T-Mo and Khujo Goodie:
Blood, Beats & Brotherhood

“I can remember Kurtis Blow coming to my middle school.”

Khujo Goodie reflects on a moment that shaped his Hip-Hop future. A young Willie Knighton heard Buffy “The Human Beatbox” of the Fat Boys over the intercom at Southwest Middle School. “When I was in 7th grade, Kurtis Blow, The Fat Boys, Whodini and New Edition came to my middle school in Atlanta, GA.” Seeing these rap stars in-person at his school would have a profound effect on Willie, who by the time he was in high school, would become something of a big man on campus. It was his enviable rep around school that landed him on Robert Barnett’s radar.

“I met Khujo Goodie my ninth grade year at Mays High School,” shares Barnett, aka T-Mo Goodie. “I’mma be honest, all the girls liked Khujo! He was big and muscular, real strong – all the girls were like ‘Oooh!’ and I was like what Is it about this dude? I wanted to meet this joker to see what he’s all about. I found out how cool Khujo was.”

These two high school friends who connected in the late 1980s would go on to form the foundation of one of the South’s most legendary rap acts; but long before that, they were bonded by a love of music and a belief in each other.

“He asked me one day, ‘Hey, man--you’ll give me a ride home, T?’” T-Mo remembers. “And I said yeah. I gave him a ride home, we talked, we laughed. The next day, we went out to some parties together, and started kicking it.” T-Mo had never rapped before, but he had aspirations on becoming a deejay, and he’d become friends with Atlanta legend DJ Toomp. When he got the bug to start rhyming, he thought about his friend.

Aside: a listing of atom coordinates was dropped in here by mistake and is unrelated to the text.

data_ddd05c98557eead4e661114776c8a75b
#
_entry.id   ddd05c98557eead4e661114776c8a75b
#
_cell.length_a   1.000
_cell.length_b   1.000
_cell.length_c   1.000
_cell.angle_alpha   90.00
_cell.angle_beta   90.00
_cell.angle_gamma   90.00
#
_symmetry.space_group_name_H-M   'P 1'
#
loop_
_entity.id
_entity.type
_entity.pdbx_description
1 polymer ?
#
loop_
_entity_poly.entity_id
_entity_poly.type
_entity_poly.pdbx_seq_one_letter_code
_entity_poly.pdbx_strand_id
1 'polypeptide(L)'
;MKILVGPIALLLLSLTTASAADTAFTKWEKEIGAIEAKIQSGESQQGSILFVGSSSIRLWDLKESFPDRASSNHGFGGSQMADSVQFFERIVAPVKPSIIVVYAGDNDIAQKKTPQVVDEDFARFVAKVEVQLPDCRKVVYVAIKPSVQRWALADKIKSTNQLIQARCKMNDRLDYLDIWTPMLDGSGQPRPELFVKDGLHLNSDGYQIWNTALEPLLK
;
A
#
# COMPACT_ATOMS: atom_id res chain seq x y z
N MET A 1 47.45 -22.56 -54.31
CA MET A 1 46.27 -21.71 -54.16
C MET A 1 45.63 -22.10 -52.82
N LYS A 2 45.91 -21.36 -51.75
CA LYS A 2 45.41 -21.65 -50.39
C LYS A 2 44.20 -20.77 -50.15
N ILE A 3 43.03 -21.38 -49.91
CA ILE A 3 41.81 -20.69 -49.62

“Khujo was recording with a group called 411,” T explains. “I said 'let’s do a song together.' We got in there and did a song together and it came out sounding real good. We took a Burning Spear sample and we put it together. One of the lyrics on that record was me saying ‘Not from Manhattan/Cuz Atlanta’s where it’s happening.’” 

T-Mo was adamant about bigging up his hometown. Now pursuing a degree in science at Morris Brown College, he’d gotten tired of transplants from New York and Chicago and Detroit dismissing Atlanta as “slow” and “country.” But in trying to get a Hip-Hop career off the ground, Atlanta was still a hard place to be heard.

“It was rough in Atlanta -- especially with no major record label in Atlanta, at that time,” says Khujo. “LaFace wasn’t on deck at that time. It was muhfuckas going for they self. Ichiban Records was on deck. You had people like Mo-Joe, The Hard Boys, Kilo Ali, Damage, Success-N-Effect, people like Ghetto Mafia. These brothers was doing the damn thing way before a major label ever came. We were looking at those brothers. But radio was still [mostly[ playing music from the East Coast or the West Coast. Maybe playing some Luke – strip club music, we’d call it.”

It was in that environment that Mo and ‘Jo decided to push forward as a rap duo. They’d called themselves “The Goodie Mob,” but once they landed management, the name was a problem.